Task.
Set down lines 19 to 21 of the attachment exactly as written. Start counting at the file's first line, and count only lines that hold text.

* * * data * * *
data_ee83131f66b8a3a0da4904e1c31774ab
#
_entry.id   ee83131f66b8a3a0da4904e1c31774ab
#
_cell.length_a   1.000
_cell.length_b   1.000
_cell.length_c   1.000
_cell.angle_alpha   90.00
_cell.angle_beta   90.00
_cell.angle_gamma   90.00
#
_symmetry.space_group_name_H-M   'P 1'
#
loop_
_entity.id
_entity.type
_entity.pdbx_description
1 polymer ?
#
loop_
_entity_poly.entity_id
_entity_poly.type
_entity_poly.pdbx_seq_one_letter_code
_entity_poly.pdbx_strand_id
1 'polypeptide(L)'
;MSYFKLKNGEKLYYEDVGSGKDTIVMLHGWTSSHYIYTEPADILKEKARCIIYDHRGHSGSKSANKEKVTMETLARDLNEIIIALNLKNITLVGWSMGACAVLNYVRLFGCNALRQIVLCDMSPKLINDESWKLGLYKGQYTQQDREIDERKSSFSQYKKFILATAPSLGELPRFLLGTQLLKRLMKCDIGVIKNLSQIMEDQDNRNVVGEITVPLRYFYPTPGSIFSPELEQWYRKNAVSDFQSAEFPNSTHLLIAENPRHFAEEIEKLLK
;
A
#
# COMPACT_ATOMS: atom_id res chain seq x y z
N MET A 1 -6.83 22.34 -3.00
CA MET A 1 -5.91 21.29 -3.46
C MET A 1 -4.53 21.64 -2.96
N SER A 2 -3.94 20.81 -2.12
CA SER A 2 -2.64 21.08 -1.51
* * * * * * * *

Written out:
#
loop_
_entity_poly.entity_id